A sphenopalatine ganglion block (SPG) block is a minimally invasive way to treat migraine and migraine-like headaches. It involves using lidocaine to numb the SPG, which disrupts the migraine pathway. It is a treatment reserved for resistant migraine headaches and only treats a particular headache but not the root cause of the headaches. It is increasingly used for post-concussive headaches as well.
This procedure is performed with no sedation. There are no preoperative tests that need to be performed.
For an SPG block, the patient will come into the interventional radiology suite and lay on their back on our table. A shoulder roll will be placed under their shoulders which puts their neck into hyperextension.
The x-ray camera will be placed on either side of the head (in a lateral projection). Jelly lidocaine will then be injected into each nostril. A jelly lidocaine-soaked Q-tip will then be placed in each nostril as well. This will be left in place for 5 minutes.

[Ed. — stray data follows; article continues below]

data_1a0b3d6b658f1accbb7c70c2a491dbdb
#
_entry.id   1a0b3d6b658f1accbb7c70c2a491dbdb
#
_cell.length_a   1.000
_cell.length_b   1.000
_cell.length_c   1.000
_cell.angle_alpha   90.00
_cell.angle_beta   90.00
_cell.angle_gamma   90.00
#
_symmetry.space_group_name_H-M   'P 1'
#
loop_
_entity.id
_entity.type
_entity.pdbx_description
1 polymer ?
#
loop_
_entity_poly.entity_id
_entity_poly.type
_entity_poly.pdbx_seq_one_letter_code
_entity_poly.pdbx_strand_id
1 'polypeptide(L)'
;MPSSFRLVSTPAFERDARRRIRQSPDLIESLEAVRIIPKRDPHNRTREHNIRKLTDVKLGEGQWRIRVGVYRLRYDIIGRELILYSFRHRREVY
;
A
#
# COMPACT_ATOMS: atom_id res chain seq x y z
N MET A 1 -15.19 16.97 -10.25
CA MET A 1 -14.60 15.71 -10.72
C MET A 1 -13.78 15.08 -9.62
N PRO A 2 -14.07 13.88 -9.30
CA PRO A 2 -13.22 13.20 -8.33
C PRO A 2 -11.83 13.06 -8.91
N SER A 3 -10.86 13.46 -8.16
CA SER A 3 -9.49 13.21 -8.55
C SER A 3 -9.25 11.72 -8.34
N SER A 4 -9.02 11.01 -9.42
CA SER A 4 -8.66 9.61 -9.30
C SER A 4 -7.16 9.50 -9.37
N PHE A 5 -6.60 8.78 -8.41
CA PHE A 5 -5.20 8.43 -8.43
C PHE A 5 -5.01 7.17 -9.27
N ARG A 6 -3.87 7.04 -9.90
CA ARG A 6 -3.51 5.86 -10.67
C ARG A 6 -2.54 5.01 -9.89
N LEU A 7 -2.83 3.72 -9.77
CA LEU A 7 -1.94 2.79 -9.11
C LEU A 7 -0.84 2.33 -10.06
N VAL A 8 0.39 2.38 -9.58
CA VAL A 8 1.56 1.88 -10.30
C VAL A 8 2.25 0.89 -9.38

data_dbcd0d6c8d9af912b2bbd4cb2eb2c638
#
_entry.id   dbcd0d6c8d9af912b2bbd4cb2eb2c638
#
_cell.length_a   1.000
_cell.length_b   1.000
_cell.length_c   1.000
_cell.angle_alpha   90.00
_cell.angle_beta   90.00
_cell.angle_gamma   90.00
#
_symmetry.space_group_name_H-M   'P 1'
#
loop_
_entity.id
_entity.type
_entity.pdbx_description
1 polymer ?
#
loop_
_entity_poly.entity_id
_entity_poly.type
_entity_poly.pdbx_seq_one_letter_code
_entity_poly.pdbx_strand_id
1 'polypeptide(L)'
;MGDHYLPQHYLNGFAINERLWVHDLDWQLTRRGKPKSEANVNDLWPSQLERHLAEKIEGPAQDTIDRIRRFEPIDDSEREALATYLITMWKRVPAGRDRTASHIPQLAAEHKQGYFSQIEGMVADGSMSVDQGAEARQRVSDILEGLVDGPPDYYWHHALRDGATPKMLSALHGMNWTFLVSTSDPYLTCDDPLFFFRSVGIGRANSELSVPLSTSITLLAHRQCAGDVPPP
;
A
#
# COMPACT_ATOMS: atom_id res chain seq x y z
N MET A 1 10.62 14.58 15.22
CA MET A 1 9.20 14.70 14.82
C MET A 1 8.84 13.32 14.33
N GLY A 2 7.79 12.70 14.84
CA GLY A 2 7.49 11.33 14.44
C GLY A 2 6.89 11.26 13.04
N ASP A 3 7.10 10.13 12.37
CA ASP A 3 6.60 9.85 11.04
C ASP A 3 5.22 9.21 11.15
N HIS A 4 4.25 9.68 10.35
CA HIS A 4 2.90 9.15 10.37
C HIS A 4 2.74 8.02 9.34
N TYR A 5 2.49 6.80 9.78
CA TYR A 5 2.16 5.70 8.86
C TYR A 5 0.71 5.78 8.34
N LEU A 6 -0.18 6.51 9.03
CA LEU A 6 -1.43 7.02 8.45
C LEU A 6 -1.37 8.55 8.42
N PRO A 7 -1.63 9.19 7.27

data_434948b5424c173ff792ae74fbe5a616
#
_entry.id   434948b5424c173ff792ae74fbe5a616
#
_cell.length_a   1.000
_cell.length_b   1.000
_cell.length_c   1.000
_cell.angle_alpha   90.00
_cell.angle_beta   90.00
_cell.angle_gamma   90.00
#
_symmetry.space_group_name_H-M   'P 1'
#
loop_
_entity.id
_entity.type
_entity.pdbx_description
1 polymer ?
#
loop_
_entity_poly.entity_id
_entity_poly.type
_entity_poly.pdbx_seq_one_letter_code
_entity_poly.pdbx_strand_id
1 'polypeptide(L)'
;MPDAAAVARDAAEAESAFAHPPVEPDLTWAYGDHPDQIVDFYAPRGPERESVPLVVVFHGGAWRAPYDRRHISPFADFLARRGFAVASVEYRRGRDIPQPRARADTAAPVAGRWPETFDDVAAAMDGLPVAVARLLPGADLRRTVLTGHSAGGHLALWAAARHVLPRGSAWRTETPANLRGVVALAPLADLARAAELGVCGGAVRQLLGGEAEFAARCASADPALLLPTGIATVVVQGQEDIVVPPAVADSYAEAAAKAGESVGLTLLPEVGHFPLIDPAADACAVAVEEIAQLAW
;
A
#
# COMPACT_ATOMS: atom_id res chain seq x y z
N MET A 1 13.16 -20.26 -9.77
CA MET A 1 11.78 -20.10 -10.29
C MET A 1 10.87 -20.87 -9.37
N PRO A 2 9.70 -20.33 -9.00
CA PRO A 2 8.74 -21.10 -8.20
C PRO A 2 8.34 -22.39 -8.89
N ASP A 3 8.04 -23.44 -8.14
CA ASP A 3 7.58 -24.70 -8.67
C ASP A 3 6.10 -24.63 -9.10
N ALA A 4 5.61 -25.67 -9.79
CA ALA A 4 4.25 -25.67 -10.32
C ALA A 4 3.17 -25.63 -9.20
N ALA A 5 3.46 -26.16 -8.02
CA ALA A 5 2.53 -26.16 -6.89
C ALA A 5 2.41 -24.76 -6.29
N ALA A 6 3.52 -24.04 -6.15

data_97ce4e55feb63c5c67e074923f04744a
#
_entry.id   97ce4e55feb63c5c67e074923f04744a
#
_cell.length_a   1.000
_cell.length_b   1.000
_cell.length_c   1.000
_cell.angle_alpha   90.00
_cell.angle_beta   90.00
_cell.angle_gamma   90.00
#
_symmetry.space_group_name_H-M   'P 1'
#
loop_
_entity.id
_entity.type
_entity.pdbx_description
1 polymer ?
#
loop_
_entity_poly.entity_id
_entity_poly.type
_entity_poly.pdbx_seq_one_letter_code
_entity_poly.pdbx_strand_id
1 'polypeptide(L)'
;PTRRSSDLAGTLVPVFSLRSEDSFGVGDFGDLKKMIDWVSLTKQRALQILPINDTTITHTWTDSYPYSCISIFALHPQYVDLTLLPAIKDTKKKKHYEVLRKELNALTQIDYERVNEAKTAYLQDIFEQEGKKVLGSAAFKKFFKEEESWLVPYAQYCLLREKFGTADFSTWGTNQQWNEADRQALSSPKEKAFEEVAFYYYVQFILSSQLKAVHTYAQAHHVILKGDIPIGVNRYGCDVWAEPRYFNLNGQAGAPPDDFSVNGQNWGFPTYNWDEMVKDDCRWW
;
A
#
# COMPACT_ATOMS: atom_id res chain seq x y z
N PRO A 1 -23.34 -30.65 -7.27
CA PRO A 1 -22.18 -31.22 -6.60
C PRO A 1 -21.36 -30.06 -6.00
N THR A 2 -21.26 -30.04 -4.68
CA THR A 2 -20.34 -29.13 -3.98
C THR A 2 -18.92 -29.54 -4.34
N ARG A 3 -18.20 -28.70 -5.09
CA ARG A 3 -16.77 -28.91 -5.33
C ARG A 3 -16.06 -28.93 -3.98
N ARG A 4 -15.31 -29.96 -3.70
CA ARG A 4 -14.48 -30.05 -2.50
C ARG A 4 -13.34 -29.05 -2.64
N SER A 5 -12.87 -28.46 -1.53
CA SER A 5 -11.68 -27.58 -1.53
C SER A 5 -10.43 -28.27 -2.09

A device known as a Sphenocath (soft, angled, rubber straw) will then be inserted into the nose under x-ray guidance and placed above the middle turbinate. A small amount of x-ray contrast will then be injected to confirm positioning. The patient will then be asked to swallow and not swallow for as long as possible. 4% lidocaine is then injected slowly.
This procedure is duplicated on the other nostril. The patient then lays in that position for 15-20 minutes.
There are no post-operative instructions for this procedure. This procedure usually results in a 50% or more reduction in the headache pain scale when the patient leaves the room. Anecdotally we have seen patients have effects from this procedure up to 2 days later.